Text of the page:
Around The World
Around The World
In this month’s edition of Around the World with Academy Securities, our Geopolitical Intelligence Group (GIG) focuses on providing their perspective on the following geopolitical risks and potential surprises for 2022:
1. Will Russia Invade Ukraine in 2022?
2. Will there be a China | Taiwan Conflict in 2022?
3. Potential for Military Action against Iran in 2022.
4. Risk of a Major Cyber Attack in 2022.
In this report, we examine the potential geopolitical surprises/risks that we could see in 2022. We open with the high likelihood of a Russian incursion into Ukraine next year. Next, we review the tension between China and Taiwan and conclude that while an invasion in 2022 is unlikely, the risks grow over the next 3-5 years. We also revisit the Iranian nuclear discussions and while a return to the old JCPOA is unlikely, the chance of a U.S. attack on Iran is low next year. However, Israeli covert activities will continue against Iran’s nuclear facilities and there is a risk of a military strike if Iran gets close to a nuclear breakout. Finally, considering the high-profile ransomware attacks that occurred in 2021, we review the chances of a more significant cyber-attack on critical infrastructure in 2022. In addition to these areas, other risks our GIG sees in 2022 include the growth of Chinese influence in Central/South America (including in Nicaragua where the government there just flipped from supporting Taiwan to China) and a possible shift of support from Taiwan to China in Honduras as well. While the U.S. stands ready to “surge” economic aide to Honduras to encourage the new government there to maintain its ties with Taiwan, the fact that China is moving into the Western hemisphere and courting countries for support is concerning. Our GIG is also worried that the withdrawal from Afghanistan and a “fractured” NATO alliance could embolden our adversaries to act against U.S interests globally in 2022.
Front and Center: Will Russia Invade Ukraine in 2022?
In our last ATW and recent SITREP, we addressed the recent buildup of Russian troops on the Ukrainian border. Currently, there are ~100k troops near the Ukrainian border and the concern is that Putin could be in a position to invade by January 2022. While U.S. intelligence does not believe that Putin has made a final decision on whether to invade Ukraine, preparations are being made, including moving more Russian troops to the border and establishing the supply lines that could support a larger incursion into the country. In the December 7th virtual summit with President Putin, President Biden made it clear that there would be severe economic consequences if Russia were to move forward with an invasion. While it would require getting Germany to agree, there is a high likelihood that the Nord Stream 2 would not be granted final approvals if an invasion were to occur. With the high price of energy and a frigid winter heading to Europe, this would have both political and economic implications. In addition, the G7 (Britain, Canada, France, Germany, Italy, Japan, and the U.S.) came out on December 13th with a statement that read, “Any use of force to change borders is strictly prohibited under international law…Russia should be in no doubt that further military aggression against Ukraine would have massive consequences and severe costs in response.”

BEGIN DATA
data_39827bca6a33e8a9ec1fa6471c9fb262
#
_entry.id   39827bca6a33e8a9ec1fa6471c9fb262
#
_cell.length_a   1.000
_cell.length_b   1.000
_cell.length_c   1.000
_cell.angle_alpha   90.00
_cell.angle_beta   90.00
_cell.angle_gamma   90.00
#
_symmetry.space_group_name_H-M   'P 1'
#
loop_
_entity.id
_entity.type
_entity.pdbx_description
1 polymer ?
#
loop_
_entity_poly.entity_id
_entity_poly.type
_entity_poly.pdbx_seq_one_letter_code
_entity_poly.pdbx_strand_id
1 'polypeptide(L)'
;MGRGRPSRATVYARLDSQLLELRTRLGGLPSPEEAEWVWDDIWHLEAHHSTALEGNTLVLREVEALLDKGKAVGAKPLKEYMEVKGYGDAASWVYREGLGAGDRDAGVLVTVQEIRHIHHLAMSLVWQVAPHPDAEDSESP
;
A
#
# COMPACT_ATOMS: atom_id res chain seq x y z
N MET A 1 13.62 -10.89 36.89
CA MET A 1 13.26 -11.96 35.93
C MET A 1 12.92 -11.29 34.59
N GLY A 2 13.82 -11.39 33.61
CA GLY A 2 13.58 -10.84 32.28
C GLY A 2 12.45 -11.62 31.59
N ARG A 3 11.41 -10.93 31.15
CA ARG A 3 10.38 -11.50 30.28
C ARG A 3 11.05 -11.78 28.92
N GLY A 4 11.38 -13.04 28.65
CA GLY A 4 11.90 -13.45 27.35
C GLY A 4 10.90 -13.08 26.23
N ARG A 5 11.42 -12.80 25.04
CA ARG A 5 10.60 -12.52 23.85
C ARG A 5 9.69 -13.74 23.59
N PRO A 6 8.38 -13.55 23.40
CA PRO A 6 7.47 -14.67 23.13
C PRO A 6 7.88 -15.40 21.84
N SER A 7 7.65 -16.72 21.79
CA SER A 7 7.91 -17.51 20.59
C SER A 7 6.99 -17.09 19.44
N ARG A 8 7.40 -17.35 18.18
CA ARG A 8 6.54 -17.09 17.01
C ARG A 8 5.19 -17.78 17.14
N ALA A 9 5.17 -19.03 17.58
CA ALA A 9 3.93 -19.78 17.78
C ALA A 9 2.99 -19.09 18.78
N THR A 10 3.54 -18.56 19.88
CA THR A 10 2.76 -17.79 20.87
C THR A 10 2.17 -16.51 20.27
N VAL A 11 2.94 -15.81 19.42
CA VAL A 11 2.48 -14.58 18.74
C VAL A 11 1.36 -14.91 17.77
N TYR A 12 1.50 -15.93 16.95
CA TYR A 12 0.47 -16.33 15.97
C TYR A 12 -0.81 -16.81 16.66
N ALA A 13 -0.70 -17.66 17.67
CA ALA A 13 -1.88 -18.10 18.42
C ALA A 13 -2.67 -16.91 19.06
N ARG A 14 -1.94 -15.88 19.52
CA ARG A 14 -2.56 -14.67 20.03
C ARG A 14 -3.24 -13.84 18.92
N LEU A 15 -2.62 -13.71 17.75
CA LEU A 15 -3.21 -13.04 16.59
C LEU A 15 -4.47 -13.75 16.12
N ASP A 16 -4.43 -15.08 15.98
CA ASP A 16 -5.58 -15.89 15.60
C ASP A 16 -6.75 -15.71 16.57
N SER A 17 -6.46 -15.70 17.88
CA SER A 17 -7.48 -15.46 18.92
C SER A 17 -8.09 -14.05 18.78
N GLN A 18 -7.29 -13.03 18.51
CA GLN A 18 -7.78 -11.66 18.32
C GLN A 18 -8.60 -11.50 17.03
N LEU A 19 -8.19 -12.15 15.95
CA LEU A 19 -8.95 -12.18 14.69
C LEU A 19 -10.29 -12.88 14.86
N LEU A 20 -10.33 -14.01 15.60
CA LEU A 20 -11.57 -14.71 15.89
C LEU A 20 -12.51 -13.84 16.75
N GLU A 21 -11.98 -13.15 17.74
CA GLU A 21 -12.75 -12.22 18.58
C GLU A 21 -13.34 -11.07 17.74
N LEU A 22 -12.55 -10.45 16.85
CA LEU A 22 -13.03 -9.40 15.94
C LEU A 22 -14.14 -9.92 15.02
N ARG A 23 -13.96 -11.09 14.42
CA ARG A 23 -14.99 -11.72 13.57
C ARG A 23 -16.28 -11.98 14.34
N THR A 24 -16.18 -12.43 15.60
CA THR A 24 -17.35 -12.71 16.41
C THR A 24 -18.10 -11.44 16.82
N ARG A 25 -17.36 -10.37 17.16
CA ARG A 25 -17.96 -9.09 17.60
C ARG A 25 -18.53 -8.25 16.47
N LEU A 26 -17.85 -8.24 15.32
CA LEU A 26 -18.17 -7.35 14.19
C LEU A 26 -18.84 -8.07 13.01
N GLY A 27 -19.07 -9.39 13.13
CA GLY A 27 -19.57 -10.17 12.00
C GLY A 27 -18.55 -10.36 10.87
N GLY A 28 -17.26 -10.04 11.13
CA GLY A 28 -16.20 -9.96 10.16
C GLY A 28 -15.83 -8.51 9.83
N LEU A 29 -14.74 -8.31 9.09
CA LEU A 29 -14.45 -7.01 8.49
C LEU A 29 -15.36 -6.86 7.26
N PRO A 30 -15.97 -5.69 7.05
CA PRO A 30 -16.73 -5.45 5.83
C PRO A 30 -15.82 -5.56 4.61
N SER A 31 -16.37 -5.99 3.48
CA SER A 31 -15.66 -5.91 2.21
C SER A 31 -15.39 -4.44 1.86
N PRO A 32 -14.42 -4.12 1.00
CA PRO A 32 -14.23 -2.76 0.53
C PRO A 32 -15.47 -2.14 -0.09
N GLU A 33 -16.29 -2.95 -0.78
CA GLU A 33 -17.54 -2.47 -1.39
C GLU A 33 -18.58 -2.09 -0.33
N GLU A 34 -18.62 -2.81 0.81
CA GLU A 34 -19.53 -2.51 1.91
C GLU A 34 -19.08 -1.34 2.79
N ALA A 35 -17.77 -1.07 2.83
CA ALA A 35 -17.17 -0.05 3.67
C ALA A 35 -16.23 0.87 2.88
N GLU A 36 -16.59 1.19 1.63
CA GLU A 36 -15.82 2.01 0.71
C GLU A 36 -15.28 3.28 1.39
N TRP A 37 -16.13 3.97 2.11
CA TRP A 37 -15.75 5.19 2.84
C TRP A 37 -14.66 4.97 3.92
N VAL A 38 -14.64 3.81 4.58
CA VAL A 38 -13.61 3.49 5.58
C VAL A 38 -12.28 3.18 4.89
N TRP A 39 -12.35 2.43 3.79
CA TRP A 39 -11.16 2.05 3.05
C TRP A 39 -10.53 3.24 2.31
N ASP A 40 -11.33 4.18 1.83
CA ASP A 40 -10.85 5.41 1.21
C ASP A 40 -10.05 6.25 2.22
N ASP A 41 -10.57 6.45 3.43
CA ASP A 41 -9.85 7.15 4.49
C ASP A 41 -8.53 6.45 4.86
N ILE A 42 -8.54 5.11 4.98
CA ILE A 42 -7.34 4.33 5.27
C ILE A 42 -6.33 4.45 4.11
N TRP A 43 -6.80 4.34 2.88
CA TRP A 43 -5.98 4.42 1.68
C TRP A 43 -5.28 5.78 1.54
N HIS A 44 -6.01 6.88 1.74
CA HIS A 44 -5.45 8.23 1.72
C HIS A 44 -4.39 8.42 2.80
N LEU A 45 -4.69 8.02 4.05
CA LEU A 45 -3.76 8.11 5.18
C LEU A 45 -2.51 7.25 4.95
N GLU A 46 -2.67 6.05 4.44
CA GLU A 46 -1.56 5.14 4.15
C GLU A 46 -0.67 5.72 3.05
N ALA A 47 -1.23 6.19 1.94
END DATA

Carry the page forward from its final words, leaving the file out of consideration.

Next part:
While a move into Ukraine would come at a high cost, the fact that Ukraine appears to be moving away from Russia and closer to the West could be worth the risk for Putin. While not a NATO member, the U.S. has shown its support for Ukrainian independence and has supplied Ukraine with $2.5b in military support, including Javelin anti-tank systems. Putin views the collapse of the Soviet Union 30 years ago as the largest geopolitical disaster of the 20th Century. Putin is worried that the positioning of NATO missiles (pointed at Russia) in Ukraine could be an option one day and he will do everything in his power to convince the West that he is capable of mounting an invasion to bring Ukraine back into the Russian sphere of influence. To ease tensions, President Biden has been trying to organize a meeting including a few key European NATO members with Putin directly. This offer has angered some of the Eastern European NATO allies (i.e., the Baltic states). This concerns them because not only do these countries’ leaders feel that Russia should not have a say on who is included in NATO, but they also believe that Putin will use this meeting to further drive a wedge in between the West/East members of NATO. Putin has already demanded that NATO rescind the offer made in 2008 to include Ukraine and Georgia in the alliance at some point and that NATO should agree not to hold military exercises/deploy military forces to countries that border Russia. Our GIG will continue to closely monitor the situation, but chances are high that Putin takes advantage of a fractured NATO and executes a military incursion into Ukraine.
In 2022, our GIG believes that there is a high chance of a Russian incursion into Ukraine after certain conditions are met and preparations are complete.
“Russia has already taken parts of the Donbass region and Crimea from Ukraine. Putin wants all the previous Soviet Bloc countries back under his control. Ukraine is his biggest prize. He remains focused on intimidation, coercion, and influence operations to weaken and overthrow the Zelensky government. His approach is aimed at targeting Ukraine itself, NATO, and the EU. Expect him to continue to push on these doors and see how far he can get. I don’t see a cross-border invasion until a series of influence operations by Russia show weakness by the West. He is on that path.” – General Robert Walsh